One of the mysteries of the English language finally explained.
Place (something) side by side with or close to something else.‘the specimen was apposed to X-ray film’
- ‘In one case, the anaplastic carcinoma was closely apposed to malignant lymphoma, large cell type, of B-cell phenotype; this case was considered to represent a collision tumor.’
- ‘External pressure dressing was then applied to the stoma while apposing the skin edges to hasten spontaneous wound closure.’
- ‘Epithelioid cells were closely apposed with interdigitating cytoplasmic processes, occasional desmosome-like functional complexes, and uniform, narrow intercellular spaces.’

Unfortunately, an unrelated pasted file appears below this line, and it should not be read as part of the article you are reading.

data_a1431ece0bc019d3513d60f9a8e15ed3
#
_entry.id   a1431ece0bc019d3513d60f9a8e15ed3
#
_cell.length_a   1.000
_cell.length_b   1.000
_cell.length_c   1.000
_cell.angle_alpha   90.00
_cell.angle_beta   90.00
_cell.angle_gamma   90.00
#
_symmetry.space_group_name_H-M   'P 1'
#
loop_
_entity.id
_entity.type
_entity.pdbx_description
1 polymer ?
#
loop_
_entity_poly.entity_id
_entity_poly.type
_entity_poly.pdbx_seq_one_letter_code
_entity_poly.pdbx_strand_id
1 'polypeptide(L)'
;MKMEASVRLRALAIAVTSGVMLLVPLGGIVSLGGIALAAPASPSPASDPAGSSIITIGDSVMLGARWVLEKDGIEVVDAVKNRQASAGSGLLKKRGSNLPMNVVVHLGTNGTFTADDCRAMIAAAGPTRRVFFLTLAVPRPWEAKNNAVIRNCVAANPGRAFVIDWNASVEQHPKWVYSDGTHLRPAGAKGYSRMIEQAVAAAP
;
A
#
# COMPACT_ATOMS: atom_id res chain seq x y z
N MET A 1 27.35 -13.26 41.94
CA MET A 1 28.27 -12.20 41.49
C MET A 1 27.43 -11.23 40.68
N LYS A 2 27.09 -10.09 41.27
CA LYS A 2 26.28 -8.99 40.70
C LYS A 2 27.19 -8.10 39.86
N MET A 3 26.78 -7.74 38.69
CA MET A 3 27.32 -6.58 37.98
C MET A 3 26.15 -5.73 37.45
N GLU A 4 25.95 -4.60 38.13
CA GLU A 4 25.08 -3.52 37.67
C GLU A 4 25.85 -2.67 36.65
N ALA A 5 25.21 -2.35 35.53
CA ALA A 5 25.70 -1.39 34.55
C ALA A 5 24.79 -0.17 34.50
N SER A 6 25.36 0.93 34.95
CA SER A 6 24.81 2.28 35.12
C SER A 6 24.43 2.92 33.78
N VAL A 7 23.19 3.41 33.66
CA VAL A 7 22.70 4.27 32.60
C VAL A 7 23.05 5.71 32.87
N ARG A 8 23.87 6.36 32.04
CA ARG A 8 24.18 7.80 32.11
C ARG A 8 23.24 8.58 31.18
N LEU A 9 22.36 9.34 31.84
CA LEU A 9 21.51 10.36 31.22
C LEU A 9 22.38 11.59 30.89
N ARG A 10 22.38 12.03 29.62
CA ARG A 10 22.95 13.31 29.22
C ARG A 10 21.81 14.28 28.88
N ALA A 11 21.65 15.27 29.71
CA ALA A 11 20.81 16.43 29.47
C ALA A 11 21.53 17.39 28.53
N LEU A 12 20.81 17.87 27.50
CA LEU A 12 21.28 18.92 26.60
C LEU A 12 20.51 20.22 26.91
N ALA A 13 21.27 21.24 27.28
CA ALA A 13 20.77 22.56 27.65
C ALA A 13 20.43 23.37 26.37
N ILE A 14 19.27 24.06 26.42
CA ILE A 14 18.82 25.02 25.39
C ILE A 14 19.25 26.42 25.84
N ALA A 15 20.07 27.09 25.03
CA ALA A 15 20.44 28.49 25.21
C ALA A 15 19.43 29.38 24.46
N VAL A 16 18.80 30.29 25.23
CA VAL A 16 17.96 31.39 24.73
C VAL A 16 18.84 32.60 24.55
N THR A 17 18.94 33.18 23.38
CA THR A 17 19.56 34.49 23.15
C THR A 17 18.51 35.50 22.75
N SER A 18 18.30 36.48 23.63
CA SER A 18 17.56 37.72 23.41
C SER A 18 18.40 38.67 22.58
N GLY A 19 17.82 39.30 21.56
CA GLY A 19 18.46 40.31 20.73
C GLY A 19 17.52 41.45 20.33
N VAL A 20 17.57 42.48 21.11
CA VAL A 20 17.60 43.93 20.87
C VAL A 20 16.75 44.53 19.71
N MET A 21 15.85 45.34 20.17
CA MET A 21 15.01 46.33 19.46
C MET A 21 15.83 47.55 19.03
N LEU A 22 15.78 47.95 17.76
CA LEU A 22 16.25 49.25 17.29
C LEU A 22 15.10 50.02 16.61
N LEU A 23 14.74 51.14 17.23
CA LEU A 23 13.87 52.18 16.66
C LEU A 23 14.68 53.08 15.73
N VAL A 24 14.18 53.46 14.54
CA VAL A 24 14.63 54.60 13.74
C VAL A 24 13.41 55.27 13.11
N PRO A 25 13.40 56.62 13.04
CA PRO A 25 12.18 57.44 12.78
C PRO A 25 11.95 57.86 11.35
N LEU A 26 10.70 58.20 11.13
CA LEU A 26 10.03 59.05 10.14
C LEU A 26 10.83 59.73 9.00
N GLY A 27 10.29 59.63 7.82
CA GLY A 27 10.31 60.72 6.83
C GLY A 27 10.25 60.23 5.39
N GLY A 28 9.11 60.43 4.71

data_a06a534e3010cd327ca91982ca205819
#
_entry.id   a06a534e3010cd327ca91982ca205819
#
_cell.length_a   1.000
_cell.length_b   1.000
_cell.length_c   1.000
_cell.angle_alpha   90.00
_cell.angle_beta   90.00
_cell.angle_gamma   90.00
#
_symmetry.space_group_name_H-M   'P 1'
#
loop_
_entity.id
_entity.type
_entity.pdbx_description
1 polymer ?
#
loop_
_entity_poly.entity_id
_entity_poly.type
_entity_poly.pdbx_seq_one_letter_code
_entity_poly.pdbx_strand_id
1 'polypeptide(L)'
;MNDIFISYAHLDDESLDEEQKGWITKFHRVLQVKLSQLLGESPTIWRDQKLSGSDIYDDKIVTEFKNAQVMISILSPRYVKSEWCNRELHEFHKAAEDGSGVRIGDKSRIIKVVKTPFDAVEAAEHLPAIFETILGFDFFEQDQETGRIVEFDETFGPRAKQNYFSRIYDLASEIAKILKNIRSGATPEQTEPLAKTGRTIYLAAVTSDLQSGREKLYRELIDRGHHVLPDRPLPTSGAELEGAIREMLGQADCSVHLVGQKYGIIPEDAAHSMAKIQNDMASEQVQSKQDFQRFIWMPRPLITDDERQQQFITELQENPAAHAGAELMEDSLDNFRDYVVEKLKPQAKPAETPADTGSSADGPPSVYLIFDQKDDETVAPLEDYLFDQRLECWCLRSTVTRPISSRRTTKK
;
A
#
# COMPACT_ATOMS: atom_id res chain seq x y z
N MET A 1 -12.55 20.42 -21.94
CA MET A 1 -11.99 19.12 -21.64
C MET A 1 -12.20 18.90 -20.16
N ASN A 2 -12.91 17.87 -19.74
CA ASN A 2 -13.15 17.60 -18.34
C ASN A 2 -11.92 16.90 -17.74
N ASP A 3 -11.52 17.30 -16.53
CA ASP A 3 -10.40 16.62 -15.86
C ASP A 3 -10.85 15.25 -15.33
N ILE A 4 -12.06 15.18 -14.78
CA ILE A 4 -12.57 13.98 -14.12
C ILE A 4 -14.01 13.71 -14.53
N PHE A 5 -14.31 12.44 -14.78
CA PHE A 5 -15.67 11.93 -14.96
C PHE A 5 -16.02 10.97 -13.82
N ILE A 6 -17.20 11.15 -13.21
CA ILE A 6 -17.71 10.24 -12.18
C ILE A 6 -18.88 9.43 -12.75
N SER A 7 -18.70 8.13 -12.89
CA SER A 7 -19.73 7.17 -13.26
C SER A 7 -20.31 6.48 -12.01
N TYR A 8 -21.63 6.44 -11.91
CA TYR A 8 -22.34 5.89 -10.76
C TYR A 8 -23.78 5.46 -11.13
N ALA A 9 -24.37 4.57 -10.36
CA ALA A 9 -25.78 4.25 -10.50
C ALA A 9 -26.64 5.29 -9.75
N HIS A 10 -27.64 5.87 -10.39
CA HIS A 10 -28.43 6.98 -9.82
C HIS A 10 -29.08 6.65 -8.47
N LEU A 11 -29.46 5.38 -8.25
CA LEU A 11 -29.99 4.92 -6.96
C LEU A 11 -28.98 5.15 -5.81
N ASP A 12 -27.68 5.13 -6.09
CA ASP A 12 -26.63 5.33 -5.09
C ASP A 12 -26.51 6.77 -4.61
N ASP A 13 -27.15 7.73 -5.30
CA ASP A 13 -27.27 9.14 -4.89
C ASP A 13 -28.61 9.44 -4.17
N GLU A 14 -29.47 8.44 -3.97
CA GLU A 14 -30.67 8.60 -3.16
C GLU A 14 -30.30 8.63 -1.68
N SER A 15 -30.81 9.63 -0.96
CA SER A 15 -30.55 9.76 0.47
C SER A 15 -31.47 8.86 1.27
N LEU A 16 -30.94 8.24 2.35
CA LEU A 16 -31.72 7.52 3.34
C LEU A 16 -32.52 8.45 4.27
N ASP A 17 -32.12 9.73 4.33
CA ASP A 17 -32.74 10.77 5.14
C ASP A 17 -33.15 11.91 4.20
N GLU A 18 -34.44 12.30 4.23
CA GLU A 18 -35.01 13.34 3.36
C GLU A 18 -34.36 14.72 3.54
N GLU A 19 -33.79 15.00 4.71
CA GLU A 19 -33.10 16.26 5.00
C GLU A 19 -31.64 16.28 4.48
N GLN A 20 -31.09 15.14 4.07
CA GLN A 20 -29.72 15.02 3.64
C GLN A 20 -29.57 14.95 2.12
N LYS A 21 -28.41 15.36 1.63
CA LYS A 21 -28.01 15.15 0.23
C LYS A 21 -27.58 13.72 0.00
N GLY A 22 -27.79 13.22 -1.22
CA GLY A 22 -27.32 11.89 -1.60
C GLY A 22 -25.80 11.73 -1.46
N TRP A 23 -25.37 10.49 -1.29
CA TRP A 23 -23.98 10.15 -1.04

- ‘In contrast, in all tef cells in which the sex chromosomes could be identified, they were closely apposed in a configuration not discernibly different from wild type.’
- ‘In the way that he apposes the images and varies the pauses, he draws us into the evening's movement and its paradoxically calming effect.’
Late 16th century: from Latin apponere, on the pattern of words such as compose, expose.
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